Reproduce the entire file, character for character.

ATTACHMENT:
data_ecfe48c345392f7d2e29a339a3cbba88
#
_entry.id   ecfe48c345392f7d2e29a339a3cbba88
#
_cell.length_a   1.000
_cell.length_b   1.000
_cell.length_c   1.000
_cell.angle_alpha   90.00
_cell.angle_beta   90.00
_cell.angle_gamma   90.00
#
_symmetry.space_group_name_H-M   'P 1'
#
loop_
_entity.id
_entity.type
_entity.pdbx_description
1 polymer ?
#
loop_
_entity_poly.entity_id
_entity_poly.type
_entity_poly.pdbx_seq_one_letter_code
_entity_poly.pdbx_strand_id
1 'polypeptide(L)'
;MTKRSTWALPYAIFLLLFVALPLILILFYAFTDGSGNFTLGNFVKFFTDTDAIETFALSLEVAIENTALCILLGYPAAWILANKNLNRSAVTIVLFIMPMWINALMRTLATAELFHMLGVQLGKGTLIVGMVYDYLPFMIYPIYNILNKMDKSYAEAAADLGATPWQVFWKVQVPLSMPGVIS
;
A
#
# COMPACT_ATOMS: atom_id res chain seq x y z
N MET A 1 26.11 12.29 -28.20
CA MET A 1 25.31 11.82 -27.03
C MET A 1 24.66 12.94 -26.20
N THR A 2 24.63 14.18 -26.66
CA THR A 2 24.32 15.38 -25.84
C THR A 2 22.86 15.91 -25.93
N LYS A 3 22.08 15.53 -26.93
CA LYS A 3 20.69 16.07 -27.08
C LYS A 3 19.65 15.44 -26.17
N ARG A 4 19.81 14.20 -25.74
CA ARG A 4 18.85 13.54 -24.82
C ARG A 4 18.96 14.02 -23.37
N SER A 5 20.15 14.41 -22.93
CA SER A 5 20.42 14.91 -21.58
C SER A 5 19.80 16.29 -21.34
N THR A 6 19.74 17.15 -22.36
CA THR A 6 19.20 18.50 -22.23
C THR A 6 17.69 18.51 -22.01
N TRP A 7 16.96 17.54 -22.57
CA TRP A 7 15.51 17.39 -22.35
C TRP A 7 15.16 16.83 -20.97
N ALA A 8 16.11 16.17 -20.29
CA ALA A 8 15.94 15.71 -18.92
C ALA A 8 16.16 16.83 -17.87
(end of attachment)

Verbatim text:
data_ecfe48c345392f7d2e29a339a3cbba88
#
_entry.id   ecfe48c345392f7d2e29a339a3cbba88
#
_cell.length_a   1.000
_cell.length_b   1.000
_cell.length_c   1.000
_cell.angle_alpha   90.00
_cell.angle_beta   90.00
_cell.angle_gamma   90.00
#
_symmetry.space_group_name_H-M   'P 1'
#
loop_
_entity.id
_entity.type
_entity.pdbx_description
1 polymer ?
#
loop_
_entity_poly.entity_id
_entity_poly.type
_entity_poly.pdbx_seq_one_letter_code
_entity_poly.pdbx_strand_id
1 'polypeptide(L)'
;MTKRSTWALPYAIFLLLFVALPLILILFYAFTDGSGNFTLGNFVKFFTDTDAIETFALSLEVAIENTALCILLGYPAAWILANKNLNRSAVTIVLFIMPMWINALMRTLATAELFHMLGVQLGKGTLIVGMVYDYLPFMIYPIYNILNKMDKSYAEAAADLGATPWQVFWKVQVPLSMPGVIS
;
A
#
# COMPACT_ATOMS: atom_id res chain seq x y z
N MET A 1 26.11 12.29 -28.20
CA MET A 1 25.31 11.82 -27.03
C MET A 1 24.66 12.94 -26.20
N THR A 2 24.63 14.18 -26.66
CA THR A 2 24.32 15.38 -25.84
C THR A 2 22.86 15.91 -25.93
N LYS A 3 22.08 15.53 -26.93
CA LYS A 3 20.69 16.07 -27.08
C LYS A 3 19.65 15.44 -26.17
N ARG A 4 19.81 14.20 -25.74
CA ARG A 4 18.85 13.54 -24.82
C ARG A 4 18.96 14.02 -23.37
N SER A 5 20.15 14.41 -22.93
CA SER A 5 20.42 14.91 -21.58
C SER A 5 19.80 16.29 -21.34
N THR A 6 19.74 17.15 -22.36
CA THR A 6 19.20 18.50 -22.23
C THR A 6 17.69 18.51 -22.01
N TRP A 7 16.96 17.54 -22.57
CA TRP A 7 15.51 17.39 -22.35
C TRP A 7 15.16 16.83 -20.97
N ALA A 8 16.11 16.17 -20.29
CA ALA A 8 15.94 15.71 -18.92
C ALA A 8 16.16 16.83 -17.87